From top Gibraltar: Derek Mooney
The Rockies may tumble, Gibraltar may crumble, but a hard Brexit is here to stay.
Derek Mooney writes
The cheering and celebrating of some in the British media in the aftermath of the triggering of Article 50 reminds me of Billy Connolly’s description of the welders and riveters at the launch of a new ship.
Remember those old black and white Pathé newsreel scenes of laughing Clydeside ship-builders lining the quays, cheering loudly and waving their caps ecstatically as the ship they had been working on for months eased down the slipway into the river.
As Connolly observed, once the cameras had gone away the reality slowly dawned on the ship’s labourers they had in fact been waving goodbye to their jobs and their work was done and they were on the dole again.
So it is with Brexit. In the days following Theresa May sending her Article 50 letter we have seen and heard a succession of British commentators, politicians and Ministers, hailing this as a historic moment and the dawn of some new great age.
Indeed, it only took five days for former Tory Leader Michael Howard to go full steam ahead on the jingoism hinting at the possibility of the UK being prepared to go to war with Spain over the future of Gibraltar.
Five days earlier Gibraltar, which voted by 96% as a British Overseas Territory for the UK to remain in the EU, did not merit even one single direct mention in Theresa May’s six-page Brexit letter.
That was a huge error by the British government. It signalled that that Gibraltar was not a major concern. The Spanish saw this and acted. It sought a veto on future post Brexit deals with and, in a very smart move, it went on to say that Spain won’t block Scotland joining the EU, removing a not insignificant argument against Scottish independence.
Howard was not the only one at it. Arch Tory commentator Simon Heffer was calling for a return to imperial measurements. Out with the kilo, the kilometre and the litre and back with the pounds, inches and ounces. Back too with rods, chains and firkins? Why not dump decimalisation and bring back the groat and cock-fighting while they are at it?
No amount of huffing and puffing by any amount of superannuated Tory lords or pundits can distract from the harsh reality that the upper hand in the relationship between the UK and EU passed to the EU27 from the very moment Theresa May signed that letter to Donald Tusk. And that is the way it is going to be for the next two years.
Have no doubts have Brexit is going to be bad news for the UK and going to be even worse news for us. The next 18 months to two years are going to be a time of great uncertainty.
One element of that uncertainty is set to be soon played out in the Irish Courts with the lodgement with the Irish High Court last Friday of papers in a legal case taken by Jolyon Maugham QC along with three Green party politicians from Northern Ireland, England and Wales.
The details of their claim are explained on the Goodlaw Project website but, in brief, they want to ask the European Court (via appeal from the Irish Courts) to determine whether the UK can later choose to withdraw its Art 50 notice to quit, via referendum or parliamentary vote and also what happens to the EU citizenship rights of UK citizens post Brexit as EU Treaties seems to suggest these rights are additional to national citizenship?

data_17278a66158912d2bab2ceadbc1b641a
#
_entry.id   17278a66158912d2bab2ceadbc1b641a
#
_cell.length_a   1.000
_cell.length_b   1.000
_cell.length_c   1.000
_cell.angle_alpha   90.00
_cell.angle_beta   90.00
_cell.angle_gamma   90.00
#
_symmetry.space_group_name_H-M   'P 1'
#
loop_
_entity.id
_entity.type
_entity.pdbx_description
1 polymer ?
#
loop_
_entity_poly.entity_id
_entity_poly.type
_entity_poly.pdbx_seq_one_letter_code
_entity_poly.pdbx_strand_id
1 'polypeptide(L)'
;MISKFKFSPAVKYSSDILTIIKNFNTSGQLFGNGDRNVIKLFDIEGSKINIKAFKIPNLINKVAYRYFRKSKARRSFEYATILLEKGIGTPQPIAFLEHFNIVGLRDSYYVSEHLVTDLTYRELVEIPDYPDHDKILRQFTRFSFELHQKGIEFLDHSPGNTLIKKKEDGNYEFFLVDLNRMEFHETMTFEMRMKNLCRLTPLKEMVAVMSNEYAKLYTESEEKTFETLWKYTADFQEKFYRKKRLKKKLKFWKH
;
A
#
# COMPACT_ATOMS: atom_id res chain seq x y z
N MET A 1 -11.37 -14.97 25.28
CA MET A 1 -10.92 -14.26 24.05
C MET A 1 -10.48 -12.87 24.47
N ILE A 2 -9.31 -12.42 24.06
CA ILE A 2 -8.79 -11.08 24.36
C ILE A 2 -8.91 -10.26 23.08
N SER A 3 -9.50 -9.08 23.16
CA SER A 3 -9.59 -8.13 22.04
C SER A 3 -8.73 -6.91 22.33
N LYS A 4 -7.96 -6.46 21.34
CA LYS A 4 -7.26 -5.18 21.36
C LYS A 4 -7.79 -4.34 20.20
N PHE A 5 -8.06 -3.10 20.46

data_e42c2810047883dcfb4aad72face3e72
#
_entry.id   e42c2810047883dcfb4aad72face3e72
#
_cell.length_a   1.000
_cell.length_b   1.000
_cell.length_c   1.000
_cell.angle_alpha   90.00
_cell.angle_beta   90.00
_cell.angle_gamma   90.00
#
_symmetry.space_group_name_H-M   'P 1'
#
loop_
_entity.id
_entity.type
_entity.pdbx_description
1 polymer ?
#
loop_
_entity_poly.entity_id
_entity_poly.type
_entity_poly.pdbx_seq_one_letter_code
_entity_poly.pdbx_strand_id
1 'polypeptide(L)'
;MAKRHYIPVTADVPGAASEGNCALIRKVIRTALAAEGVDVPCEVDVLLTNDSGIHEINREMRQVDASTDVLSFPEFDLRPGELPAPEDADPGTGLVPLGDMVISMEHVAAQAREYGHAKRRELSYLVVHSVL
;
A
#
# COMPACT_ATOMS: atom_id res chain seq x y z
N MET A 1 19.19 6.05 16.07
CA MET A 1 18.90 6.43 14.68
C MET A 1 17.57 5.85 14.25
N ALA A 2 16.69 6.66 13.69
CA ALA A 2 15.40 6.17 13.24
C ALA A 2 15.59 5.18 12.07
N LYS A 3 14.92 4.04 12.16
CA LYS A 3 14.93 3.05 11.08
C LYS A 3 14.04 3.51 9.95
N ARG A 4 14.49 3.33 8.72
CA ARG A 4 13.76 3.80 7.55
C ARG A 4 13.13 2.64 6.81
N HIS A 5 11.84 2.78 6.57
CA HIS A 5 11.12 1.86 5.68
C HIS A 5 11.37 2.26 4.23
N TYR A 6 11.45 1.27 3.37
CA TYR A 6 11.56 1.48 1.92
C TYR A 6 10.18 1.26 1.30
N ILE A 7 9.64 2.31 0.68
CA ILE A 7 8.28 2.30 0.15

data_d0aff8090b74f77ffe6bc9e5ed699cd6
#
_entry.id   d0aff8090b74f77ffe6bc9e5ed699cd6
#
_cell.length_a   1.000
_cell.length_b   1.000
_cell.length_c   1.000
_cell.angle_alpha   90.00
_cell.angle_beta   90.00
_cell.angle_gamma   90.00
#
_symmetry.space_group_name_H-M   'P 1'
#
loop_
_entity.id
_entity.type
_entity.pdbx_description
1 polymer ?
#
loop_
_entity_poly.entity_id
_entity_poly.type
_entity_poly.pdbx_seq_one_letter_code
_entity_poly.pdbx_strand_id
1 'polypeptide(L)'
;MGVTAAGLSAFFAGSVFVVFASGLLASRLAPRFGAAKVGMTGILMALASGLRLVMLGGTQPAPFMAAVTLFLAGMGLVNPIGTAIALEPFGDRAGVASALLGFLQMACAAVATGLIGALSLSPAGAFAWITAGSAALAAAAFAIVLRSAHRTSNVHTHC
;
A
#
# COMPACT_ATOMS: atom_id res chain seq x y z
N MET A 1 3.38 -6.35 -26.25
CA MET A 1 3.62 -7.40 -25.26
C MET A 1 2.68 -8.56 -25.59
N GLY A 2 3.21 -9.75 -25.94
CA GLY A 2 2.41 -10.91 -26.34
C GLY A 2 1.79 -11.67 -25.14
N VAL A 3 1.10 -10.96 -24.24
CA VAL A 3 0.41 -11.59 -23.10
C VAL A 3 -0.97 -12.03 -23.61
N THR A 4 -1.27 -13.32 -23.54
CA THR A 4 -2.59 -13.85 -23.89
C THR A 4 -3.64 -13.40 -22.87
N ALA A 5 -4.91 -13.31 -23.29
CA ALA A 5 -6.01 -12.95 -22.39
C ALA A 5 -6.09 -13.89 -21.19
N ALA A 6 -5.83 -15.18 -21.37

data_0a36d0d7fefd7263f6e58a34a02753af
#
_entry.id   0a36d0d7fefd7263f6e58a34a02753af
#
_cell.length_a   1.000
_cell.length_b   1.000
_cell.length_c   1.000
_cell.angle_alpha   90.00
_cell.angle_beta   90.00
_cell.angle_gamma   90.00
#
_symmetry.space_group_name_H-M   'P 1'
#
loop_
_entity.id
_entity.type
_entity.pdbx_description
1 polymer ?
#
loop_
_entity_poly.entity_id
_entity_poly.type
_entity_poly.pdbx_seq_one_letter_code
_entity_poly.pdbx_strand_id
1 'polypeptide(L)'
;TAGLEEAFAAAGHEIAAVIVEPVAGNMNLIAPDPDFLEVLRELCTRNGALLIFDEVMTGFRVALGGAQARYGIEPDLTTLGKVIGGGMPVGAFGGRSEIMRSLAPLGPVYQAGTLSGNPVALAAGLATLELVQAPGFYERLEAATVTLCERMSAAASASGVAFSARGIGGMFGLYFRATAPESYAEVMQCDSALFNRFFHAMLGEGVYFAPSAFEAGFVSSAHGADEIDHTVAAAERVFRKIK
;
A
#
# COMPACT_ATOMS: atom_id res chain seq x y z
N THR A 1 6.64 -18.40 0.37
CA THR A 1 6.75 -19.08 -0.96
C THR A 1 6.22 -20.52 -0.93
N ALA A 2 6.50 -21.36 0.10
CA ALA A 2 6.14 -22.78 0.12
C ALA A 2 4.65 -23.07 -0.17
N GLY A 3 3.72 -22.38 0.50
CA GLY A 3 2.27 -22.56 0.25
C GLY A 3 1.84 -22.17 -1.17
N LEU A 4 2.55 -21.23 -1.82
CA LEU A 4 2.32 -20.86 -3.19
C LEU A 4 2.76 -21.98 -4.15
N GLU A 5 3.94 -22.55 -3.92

These are important questions for us here as they touch on the Common Travel Area and trade between the UK and Ireland (the case also deals with membership of the European Economic Area).
As the Brexit negotiations get underway a whole range of issues will crop up, including some many of us had not considered as impacted by Brexit. One such potential area is data protection and data privacy.
There are strict rules under which companies can send the personal data of EU citizens outside the EU, in particular to the US. This this due to concerns that the US intelligence agencies could have unfettered bulk access to such data – as demonstrated in the Edward Snowden revelations.
Less than two years ago, the European Court of Justice struck down the old “Safe Harbour” system for sending personal data to the US. It did so following a case brought to the Irish High Court by Max Schrems over the transfer of data to the US by an Irish subsidiary of Facebook.
Safe Harbour has now been replaced by what the EU Commissions says is a more robust system called Privacy Shield in which the US authorities guarantee that the personal data of the EU citizens will not be accessed by US security services in bulk operations.
So, what happens to data transfers from the EU to the UK post-Brexit? The UK intelligence and security networks are not averse to a bit of bulk surveillance, especially with the powers they have just been given by the Investigatory Powers Act 2016 – also called the “snoopers charter”.
Will data transfers to the UK be put on hold while the EU and the UK negotiate a UK/EU Privacy Shield… and remember negotiations on this will not likely start until after the end of the two-year Article 50 period.
This could have some ramifications for us here as so many of the companies we deal with on a day-to-day basis, TV, internet providers, shops and grocery stores process our customer data in the UK.
They operate their customer loyalty programmes from the UK. Next time you call up customer service to check on a delivery, see how often you end up with a UK based call centre.
Brexit is a bad deal. Given the number of false promises it has been based upon, it may well be holed before the waterline.
Derek Mooney is a communications and public affairs consultant. He previously served as a Ministerial Adviser to the Fianna Fáil-led government 2004 – 2010. His column appears here usually every Monday. Follow Derek on Twitter: @dsmooney